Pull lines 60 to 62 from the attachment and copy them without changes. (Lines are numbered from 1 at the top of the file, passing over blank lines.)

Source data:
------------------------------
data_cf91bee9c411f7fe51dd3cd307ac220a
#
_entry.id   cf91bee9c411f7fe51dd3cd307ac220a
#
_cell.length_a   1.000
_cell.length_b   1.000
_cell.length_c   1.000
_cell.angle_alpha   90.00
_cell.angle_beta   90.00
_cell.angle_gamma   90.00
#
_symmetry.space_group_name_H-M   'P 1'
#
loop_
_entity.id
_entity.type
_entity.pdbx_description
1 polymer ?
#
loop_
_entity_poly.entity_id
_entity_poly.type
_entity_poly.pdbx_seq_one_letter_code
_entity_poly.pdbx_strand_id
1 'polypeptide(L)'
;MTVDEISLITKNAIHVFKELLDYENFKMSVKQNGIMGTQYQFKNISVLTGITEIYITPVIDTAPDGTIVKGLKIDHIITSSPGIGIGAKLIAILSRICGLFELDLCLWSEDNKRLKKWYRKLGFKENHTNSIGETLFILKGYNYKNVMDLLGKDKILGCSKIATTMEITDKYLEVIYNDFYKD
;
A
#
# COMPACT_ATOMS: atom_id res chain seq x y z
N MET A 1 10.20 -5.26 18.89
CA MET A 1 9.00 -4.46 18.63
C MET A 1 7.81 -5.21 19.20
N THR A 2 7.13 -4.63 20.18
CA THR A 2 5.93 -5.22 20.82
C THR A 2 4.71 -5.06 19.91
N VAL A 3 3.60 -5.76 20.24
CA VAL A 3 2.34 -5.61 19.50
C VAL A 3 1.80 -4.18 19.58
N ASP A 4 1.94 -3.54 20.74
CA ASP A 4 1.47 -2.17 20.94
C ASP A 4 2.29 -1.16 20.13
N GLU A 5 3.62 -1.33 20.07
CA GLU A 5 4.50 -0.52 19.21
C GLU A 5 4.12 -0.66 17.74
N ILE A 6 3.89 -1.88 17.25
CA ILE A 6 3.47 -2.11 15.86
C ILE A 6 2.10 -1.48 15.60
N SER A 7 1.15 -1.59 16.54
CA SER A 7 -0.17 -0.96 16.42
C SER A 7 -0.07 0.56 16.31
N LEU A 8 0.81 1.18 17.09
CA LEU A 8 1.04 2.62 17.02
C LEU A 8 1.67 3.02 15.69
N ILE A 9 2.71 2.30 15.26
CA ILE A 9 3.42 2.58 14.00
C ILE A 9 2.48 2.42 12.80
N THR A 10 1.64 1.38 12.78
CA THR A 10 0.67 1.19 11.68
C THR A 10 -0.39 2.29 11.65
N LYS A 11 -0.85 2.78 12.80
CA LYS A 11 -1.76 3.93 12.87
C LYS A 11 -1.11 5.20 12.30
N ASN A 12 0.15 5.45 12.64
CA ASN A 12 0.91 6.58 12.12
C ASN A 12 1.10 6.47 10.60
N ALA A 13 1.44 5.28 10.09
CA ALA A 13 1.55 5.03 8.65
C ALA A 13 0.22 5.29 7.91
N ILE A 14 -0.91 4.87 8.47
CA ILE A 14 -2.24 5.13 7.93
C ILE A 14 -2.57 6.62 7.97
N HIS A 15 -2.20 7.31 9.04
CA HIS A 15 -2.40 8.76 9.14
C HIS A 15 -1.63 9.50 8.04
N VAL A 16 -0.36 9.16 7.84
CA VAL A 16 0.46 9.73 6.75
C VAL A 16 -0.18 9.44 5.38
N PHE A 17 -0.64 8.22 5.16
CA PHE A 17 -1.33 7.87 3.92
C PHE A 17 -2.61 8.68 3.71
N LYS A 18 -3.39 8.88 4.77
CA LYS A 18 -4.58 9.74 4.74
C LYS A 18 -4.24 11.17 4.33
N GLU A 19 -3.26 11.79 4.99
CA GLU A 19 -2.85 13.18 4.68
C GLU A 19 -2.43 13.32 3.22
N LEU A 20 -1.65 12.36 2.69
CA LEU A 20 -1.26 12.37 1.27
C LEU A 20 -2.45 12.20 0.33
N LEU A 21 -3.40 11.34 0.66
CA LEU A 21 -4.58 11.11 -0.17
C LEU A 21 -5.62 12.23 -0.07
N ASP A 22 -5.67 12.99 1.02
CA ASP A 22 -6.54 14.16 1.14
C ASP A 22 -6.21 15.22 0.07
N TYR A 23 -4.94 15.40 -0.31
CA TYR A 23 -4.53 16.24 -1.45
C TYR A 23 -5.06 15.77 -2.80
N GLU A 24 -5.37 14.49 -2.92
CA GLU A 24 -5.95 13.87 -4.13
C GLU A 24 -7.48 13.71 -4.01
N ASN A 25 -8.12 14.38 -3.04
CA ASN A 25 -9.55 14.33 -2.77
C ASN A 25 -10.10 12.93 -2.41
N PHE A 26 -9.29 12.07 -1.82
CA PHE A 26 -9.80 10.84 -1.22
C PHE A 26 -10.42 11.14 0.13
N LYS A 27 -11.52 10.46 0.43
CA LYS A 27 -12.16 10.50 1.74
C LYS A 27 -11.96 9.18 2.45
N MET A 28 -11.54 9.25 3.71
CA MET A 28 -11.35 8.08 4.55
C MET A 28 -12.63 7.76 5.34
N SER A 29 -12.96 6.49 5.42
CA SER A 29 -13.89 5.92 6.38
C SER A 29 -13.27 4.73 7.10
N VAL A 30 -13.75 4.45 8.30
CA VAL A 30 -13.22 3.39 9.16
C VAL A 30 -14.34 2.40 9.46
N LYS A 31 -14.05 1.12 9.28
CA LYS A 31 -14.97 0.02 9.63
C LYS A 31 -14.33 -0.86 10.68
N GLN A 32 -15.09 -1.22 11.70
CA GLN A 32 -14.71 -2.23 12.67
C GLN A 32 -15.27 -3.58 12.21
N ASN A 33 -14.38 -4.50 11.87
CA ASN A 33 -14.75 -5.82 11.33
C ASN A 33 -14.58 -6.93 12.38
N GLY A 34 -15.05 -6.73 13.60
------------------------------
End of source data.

C THR A 10 -0.39 2.29 11.65
N LYS A 11 -0.85 2.78 12.80
CA LYS A 11 -1.76 3.93 12.87